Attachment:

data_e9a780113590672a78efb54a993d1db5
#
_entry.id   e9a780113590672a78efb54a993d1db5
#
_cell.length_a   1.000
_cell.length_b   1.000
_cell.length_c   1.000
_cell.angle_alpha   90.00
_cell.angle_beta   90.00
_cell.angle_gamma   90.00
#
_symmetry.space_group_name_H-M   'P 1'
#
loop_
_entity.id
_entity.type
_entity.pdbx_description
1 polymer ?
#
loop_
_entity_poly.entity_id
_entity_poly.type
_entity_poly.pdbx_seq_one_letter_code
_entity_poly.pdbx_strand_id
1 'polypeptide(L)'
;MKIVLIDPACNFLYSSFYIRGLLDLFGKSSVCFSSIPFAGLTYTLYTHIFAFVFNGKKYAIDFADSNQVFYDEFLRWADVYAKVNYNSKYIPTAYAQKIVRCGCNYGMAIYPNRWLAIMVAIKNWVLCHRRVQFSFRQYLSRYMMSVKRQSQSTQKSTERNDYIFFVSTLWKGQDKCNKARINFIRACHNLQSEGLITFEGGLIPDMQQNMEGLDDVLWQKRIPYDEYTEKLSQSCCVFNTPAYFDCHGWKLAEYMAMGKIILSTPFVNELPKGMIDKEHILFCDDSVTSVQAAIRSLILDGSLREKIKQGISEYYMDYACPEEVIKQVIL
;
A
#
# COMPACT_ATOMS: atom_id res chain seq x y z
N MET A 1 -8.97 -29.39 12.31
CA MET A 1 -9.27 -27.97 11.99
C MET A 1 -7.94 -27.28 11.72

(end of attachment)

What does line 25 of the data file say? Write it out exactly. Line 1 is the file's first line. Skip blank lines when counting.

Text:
1 'polypeptide(L)'